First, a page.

– Detachment of the retina
– Presence of abnormal blood vessels in the retina (proliferative retinopathy)
Vision loss may be prevented by finding and treating the disease in its early stages. Early detection, timely treatment, and appropriate follow-up care can reduce the risk of blindness by 95%.
• Cataract: Is a clouding of the lens in the eye that affects vision. Diabetes increases the risk of cataract. Cataract can occur in one or both eyes. It cannot spread from one eye to the other.
Symptoms that can appear to indicate cataract include the following:
– Cloudy and blurry vision
– Faded colors
– Poor night vision
– Double vision
– Problems with bright lights, especially at night
In earlier stages, the cataract is not yet visible; an eye exam is necessary for detection. Symptoms of early cataract may be improved with new eyeglasses, brighter lighting, anti-glare sunglasses, or magnifying lenses. If these measures do not help, surgery is the only effective treatment. Cataract surgery is usually safe and successful; the cloudy lens is replaced with a plastic lens.
• Glaucoma: Is a group of diseases that can damage the optic nerve and result in vision loss and blindness. Glaucoma may be caused by an increase in eye pressure. However, in some forms of glaucoma, eye pressure is normal. People with diabetes are at an increased risk for an aggressive type of glaucoma called neovascular glaucoma. In this form, abnormal blood vessels grow in the front part of the eye.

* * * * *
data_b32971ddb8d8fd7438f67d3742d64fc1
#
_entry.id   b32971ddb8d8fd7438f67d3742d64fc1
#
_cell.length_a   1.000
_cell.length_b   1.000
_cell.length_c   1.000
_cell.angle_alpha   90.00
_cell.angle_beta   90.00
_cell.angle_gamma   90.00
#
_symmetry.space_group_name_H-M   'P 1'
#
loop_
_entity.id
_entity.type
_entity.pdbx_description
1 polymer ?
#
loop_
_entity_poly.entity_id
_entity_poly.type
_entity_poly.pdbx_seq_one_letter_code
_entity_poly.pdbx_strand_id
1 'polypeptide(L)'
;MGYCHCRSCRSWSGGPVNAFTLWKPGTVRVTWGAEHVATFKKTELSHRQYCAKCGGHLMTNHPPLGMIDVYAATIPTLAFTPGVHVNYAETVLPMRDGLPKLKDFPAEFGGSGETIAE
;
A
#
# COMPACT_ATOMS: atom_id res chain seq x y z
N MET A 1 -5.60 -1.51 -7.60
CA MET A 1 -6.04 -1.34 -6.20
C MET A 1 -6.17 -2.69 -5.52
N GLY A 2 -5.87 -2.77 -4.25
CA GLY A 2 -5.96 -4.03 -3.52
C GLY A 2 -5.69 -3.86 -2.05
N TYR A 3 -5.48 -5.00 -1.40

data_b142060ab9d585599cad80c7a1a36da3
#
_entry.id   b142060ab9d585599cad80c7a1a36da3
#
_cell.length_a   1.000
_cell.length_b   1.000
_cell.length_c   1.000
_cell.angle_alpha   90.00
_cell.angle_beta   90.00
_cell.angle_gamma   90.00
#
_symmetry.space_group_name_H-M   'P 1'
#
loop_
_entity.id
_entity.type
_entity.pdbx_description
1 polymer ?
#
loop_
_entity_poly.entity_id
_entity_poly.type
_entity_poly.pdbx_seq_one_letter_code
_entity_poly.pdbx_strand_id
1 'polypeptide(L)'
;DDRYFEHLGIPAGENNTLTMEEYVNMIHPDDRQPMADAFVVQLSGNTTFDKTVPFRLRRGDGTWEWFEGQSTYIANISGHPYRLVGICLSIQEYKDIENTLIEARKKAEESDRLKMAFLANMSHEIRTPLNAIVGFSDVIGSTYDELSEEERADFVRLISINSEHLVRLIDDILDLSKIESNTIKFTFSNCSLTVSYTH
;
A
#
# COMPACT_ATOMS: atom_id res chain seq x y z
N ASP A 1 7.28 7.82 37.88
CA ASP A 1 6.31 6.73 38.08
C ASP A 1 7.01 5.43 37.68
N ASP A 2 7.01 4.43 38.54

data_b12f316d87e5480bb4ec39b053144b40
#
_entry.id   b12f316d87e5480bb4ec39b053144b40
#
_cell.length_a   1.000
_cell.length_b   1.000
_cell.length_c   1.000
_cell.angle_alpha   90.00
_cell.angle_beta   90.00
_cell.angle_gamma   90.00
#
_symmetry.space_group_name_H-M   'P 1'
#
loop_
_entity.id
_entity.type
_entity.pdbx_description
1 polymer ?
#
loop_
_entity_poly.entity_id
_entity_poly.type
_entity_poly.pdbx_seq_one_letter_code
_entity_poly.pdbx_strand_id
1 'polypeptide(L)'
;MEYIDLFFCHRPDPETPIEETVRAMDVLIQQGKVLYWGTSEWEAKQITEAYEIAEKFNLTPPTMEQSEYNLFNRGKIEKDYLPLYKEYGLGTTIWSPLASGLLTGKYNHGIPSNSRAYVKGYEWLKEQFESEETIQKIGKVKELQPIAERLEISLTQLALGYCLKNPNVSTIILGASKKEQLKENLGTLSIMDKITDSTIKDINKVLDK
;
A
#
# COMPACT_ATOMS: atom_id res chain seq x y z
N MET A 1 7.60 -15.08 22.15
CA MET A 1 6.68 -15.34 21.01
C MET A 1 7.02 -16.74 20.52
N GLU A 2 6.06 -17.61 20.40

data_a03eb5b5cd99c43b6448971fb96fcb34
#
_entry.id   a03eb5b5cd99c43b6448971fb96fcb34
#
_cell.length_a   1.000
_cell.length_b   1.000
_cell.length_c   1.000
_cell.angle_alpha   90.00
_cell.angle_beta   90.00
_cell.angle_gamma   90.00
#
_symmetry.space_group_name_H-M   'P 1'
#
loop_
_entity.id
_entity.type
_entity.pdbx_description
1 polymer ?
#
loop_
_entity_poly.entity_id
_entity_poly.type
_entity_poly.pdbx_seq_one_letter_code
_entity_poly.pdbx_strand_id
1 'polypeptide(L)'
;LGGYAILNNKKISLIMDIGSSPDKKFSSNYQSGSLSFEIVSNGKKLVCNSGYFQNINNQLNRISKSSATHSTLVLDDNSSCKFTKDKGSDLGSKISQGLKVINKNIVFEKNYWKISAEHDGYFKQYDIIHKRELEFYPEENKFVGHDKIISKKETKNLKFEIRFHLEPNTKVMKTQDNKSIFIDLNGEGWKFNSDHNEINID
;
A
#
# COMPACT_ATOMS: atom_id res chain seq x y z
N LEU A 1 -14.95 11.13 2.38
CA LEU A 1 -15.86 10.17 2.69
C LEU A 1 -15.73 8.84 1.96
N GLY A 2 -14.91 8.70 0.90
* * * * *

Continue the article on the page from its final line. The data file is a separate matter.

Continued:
A form of the disease called open-angle glaucoma is diagnosed most often in the following groups of people:
– African Americans aged 40 and older
– Everyone over age 60, especially Hispanics/Latinos
– People with a family history of glaucoma
People may not realize they have glaucoma until the disease is advanced. In the early stages, it often has no symptoms because one eye compensates for the other. Vision lost to glaucoma cannot be restored. However, with early detection and treatment, vision loss may be prevented or slowed down.
What can people with diabetes do to protect their vision?
Finding and treating the disease early, before it causes vision loss or blindness, is the best way to control diabetic eye disease. All people with diabetes should make sure to get a dilated eye examination at least once a year.
A comprehensive eye exam measures vision, checks for refractive errors (such as nearsightedness, farsightedness, or astigmatism), and includes dilating the pupils to detect eye disease.
A dilated eye exam allows an eye care professional (ophthalmologist or optometrist) to see more of the inside of your eyes to check for signs of disease.
A person with diabetes should remember the following:
• Early detection and timely treatment can help reduce the risk of blindness.
• Some eye diseases do not have symptoms. Do not wait to visit an eye care professional.
• A person with diabetes should have a dilated eye exam at least once a year.
• The dilated eye exam is short, simple, and painless.
• Only an eye care professional can tell what is happening inside the eye.